It’s hard not to stare in awe at the impressive building at 555 Washington Avenue on the northeast corner of Atlantic and Washington Avenues near the border between Clinton Hill and Prospect Heights; the spectacular Gothic cathedral–fittingly known as Cathedral Condominiums–was built in 1914 as a seminary and converted to condos in 1988. The building’s gargoyles and cathedral windows make it the kind of place it’s hard not to try to imagine coming home to.
This one-bedroom-plus-loft “duplex” apartment would be a nice place to call home in any building, but the fact that it’s tucked away in this one makes it that much more special. While the interior is neither Gothic nor solemn, custom details, four distinct living areas and a great design eye make this feel like a find at $850K.
Take a look around
, Tue, September 22, 2015
Remember all that hoopla over Jude Law flinging fruit from his Greenwich Village penthouse onto ogling NYU students? Well, here’s where it happened, ironically, in a former house of worship.
Built in 1860 as a Methodist church, 135 West 4th Street underwent an incredible condo conversion by FLAnk Architecture in 2006, where they beautifully preserved original church features such as stained glass windows and exposed beams, but added all the modern luxuries an A-list celeb would want. The aforementioned penthouse first sold for $6 million to entrepreneur Mark Kress and was then listed for resale for $8.5 million in 2009. It ended up selling the following year for a much-reduced $6.3 million, and then found a renter in Jude Law. Now, the duplex is back on the market asking $12,495,000, and it can be all yours (assuming you keep your orange lobbing at bay).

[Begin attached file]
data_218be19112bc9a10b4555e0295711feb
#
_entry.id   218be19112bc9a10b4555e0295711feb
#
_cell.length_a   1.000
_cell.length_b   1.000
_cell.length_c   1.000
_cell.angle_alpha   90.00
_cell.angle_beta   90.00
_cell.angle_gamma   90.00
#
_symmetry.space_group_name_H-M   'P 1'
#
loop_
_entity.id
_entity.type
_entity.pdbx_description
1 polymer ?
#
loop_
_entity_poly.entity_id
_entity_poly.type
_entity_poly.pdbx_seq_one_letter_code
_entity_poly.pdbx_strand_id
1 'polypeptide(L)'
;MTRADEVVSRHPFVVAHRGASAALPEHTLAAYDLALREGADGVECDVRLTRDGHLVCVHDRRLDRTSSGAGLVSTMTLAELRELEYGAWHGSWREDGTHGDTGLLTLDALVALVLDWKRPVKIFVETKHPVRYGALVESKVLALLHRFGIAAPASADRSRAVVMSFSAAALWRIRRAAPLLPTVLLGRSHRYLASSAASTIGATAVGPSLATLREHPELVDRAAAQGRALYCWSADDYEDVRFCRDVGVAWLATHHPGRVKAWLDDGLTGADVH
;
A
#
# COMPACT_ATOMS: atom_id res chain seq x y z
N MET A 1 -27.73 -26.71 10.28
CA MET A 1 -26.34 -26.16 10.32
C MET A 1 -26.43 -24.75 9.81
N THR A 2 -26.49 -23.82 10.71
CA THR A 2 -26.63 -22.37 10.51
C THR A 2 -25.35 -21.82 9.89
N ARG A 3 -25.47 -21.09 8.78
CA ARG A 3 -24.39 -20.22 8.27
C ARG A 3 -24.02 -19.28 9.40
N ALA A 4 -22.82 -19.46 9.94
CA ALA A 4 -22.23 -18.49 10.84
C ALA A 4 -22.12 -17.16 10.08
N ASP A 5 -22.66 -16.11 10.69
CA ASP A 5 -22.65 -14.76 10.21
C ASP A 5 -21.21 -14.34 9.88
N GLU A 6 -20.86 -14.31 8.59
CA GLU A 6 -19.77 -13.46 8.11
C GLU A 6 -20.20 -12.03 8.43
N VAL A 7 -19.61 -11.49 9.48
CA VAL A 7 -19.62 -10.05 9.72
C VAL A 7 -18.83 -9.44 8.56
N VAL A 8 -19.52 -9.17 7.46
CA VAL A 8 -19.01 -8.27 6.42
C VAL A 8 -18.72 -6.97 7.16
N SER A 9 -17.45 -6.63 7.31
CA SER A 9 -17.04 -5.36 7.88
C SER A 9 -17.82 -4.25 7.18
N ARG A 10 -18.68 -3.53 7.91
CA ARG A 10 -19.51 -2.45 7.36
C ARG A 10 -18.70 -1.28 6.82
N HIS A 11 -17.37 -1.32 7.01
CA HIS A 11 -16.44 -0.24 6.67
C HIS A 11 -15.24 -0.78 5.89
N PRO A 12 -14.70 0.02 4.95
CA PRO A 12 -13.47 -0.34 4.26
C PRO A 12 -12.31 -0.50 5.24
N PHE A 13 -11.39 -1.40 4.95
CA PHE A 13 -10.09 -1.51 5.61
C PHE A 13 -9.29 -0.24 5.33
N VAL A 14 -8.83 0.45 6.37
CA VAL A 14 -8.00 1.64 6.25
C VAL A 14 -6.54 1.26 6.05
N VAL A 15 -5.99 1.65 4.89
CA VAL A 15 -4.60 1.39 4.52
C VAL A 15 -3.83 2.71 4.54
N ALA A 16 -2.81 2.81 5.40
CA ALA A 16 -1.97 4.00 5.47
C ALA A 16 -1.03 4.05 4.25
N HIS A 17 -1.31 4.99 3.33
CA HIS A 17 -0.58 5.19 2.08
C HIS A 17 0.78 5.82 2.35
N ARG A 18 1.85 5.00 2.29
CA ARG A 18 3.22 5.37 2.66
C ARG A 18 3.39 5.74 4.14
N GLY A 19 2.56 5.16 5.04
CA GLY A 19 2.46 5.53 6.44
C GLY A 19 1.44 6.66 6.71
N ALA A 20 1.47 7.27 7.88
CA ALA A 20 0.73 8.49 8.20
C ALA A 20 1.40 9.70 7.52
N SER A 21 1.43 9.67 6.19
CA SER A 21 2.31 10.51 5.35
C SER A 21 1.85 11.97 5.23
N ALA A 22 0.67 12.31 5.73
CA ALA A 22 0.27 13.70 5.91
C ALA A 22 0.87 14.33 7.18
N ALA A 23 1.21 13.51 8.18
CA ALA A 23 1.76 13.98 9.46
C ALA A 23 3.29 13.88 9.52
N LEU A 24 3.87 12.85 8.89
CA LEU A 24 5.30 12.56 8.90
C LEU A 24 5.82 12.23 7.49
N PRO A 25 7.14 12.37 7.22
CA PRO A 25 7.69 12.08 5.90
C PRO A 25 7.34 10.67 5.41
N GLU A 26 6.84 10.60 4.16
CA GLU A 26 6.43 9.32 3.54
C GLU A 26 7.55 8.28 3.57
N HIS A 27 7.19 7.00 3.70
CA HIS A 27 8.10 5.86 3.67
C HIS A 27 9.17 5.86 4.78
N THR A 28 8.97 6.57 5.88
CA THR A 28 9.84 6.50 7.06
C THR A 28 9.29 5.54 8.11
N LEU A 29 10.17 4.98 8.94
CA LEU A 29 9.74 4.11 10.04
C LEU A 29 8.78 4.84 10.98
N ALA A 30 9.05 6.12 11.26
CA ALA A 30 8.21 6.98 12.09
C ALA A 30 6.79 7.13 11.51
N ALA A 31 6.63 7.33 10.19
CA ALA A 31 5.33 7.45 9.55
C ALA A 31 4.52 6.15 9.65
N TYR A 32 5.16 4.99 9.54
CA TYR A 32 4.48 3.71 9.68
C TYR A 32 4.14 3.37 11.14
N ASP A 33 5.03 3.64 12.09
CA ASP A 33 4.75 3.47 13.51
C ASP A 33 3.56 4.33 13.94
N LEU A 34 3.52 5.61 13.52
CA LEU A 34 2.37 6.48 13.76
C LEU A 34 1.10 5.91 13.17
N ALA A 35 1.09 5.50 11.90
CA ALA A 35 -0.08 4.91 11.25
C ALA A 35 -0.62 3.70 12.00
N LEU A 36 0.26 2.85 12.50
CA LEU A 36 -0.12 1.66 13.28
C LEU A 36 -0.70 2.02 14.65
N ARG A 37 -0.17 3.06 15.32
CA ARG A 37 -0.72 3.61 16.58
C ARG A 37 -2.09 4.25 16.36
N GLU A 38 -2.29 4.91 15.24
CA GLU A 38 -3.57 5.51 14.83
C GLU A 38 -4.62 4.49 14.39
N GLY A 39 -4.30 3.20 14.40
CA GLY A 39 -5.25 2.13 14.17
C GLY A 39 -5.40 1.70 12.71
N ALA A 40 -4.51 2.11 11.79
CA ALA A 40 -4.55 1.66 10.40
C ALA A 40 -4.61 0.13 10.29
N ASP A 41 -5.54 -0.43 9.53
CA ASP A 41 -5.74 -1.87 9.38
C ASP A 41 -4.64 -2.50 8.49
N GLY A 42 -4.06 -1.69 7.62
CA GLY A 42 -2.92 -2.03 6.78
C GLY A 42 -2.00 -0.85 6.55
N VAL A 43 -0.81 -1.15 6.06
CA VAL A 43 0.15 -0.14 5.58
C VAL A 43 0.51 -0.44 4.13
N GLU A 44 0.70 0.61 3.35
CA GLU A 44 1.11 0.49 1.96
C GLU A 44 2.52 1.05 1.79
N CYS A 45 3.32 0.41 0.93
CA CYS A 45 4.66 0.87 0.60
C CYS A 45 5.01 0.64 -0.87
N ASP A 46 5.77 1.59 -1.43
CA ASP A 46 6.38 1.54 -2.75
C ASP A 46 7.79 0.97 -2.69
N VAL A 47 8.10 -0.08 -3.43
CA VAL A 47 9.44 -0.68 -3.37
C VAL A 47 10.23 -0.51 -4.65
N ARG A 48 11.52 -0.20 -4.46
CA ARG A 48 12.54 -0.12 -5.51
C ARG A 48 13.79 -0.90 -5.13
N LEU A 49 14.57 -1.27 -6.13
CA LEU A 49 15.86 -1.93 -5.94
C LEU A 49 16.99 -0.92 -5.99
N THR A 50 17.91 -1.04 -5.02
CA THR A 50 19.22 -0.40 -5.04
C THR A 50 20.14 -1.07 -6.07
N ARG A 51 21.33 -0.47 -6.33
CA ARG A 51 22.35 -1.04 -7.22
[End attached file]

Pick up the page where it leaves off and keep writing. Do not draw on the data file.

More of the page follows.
Check out the entire pad
One of the neighborhood’s oldest landmarks, the Saint Vincent De Paul Church at 167 North Sixth Street in Williamsburg‘s uber-trendy North Side was recently converted into 40 rental apartments known as the Spire Lofts. We know that converted churches get people’s attention at the very least–but like many historic building conversions, they can be a disappointment. The apartments here don’t try to be especially historic–but the interiors differ somewhat from the usual boilerplate rental “lofts” that tend to spring up like weeds in North Brooklyn.
The building’s recently-listed batch of two- and three-bedrooms ranges from $6,400 to $8,000 (the spoken-for one-bedrooms started at $4k), so they’re pricey. The interiors are somewhat innovative, though. The listing promises “…modern details and state-of-the-art finishes [that] blend flawlessly with expertly salvaged materials, including original exposed brick, reclaimed Heart Pine pillars and beams, arched stained glass windows, custom steel work and exceptional quirks around every corner.” On the down side, there’s no floor plan and no mention of square footage.
Take a look at the loft-style interiors, this way